SJ8398 : Albert Square, Manchester
near to Manchester, Great Britain
Albert Square, Manchester
Albert Square is a public square in the centre of Manchester dominated by Manchester Town Hall. The square contains a number of monuments and statues, the largest of which is the Albert Memorial, a monument to Prince Albert, Prince consort of Queen Victoria. The square, named after the Prince, was laid out to provide a space for this memorial in 1863–67. Work on the town hall began in 1868 and was completed in 1877.
The area in which the square is situated was once derelict land and an area of dense housing near the Town Yard and the River Tib. The square's creation arose out of a project by Manchester Corporation's Monuments Committee to erect a memorial to Prince Albert who had died of typhoid in 1861. Clearing the site began in 1864, and required the demolition of over 100 buildings, including the Engraver's Arms pub, a coffee roasting works, a smithy, a coal yard and various warehouses. The project was encouraged by the visit of the Prince and Princess of Wales to open the Albert Monument in 1869.
It was decided to construct a new town hall for Manchester, as the old building in King Street had become too small. Following an architectural competition, Gothic designs for a building with a high bell tower by Sir Alfred Waterhouse were selected, and the Town Hall was begun in 1868 and completed in 1877.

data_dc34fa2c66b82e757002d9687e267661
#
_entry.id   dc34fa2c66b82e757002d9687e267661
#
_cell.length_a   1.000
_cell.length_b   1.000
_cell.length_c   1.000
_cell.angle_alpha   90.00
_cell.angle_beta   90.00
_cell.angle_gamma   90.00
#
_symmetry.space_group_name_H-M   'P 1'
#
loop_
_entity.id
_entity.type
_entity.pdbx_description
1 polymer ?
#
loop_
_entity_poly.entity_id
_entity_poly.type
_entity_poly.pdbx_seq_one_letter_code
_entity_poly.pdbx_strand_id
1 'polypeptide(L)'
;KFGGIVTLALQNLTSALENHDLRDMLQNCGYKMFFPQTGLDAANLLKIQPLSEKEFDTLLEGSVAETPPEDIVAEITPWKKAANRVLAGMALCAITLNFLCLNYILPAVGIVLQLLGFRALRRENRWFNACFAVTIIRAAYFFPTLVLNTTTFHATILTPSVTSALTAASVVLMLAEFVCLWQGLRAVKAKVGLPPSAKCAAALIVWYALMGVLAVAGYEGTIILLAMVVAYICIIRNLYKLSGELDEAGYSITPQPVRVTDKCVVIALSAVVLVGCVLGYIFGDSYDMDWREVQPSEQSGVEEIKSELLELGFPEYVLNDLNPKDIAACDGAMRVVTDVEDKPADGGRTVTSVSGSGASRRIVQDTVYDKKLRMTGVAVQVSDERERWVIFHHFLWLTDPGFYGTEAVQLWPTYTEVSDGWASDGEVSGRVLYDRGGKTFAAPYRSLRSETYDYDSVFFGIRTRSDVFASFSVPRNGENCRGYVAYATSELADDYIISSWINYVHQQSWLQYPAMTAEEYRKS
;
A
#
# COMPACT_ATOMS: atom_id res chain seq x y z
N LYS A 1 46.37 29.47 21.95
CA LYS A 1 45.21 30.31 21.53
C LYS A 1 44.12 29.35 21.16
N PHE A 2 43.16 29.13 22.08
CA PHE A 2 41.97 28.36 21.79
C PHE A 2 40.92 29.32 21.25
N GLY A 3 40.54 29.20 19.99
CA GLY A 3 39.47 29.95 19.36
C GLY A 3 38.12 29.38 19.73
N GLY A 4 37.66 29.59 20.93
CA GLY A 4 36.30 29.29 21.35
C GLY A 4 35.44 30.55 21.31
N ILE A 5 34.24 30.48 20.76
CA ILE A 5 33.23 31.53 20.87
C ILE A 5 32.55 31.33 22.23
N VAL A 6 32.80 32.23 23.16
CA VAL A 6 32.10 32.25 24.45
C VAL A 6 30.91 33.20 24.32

In April 1972, the area around Albert Square was designated a conservation area, and in 1981 to include the neighbouring, newly created Lincoln Square. (The creation of Lincoln Square completed a "processional way" from the Law Courts through Spinningfields and Lincoln Square to the Town Hall.)
The centre of Albert Square was originally laid out in the form of a traffic circle and a group of bus stops occupied the western part. In 1987 the square was redesigned and the eastern side in front of the town hall was pedestrianised. The square was laid with fan-shaped granite setts, York stone paving and 'heritage'-style cast-iron street furniture.
Albert Square's largest monument is the Albert Memorial which is Grade I listed. It features a marble statue of Albert standing on a plinth and facing west, designed by Matthew Noble (1862–1867). The figure is placed within a large Medieval-style ciborium which was designed by the architect Thomas Worthington. Noble was commissioned by the then mayor, Thomas Goadsby, to sculpt the Prince's likeness, and the designs were personally approved by Queen Victoria. The Memorial is topped with an ornate spire, and on each side a crocketed gable with canopied pinnacles on colonettes. Within the canopies stand symbolic figures representing art, commerce, science and agriculture. Below these stand secondary figures representing particular disciplines:
The Four Arts: painting, architecture, music, sculpture
Commerce: the Four Continents
The Four Sciences: chemistry, astronomy, mechanics, mathematics
Agriculture: the Four Seasons
The coloured sett paving which was laid around the Memorial in 1987 depicts floral representations of the Four Home Nations of England, Ireland, Scotland and Wales.
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- Grid Square
- SJ8398, 1429 images (more nearby)
- Gerald England (find more nearby)
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- Date Taken
- Wednesday, 13 June, 2012 (more nearby)
- Thursday, 14 June, 2012
- Geographical Context
- Subject Location
OSGB36: SJ 8381 9806 [10m precision]
WGS84: 53:28.7407N 2:14.7248W
- Photographer Location
- OSGB36: SJ 8383 9805
- View Direction
- West-northwest (about 292 degrees)
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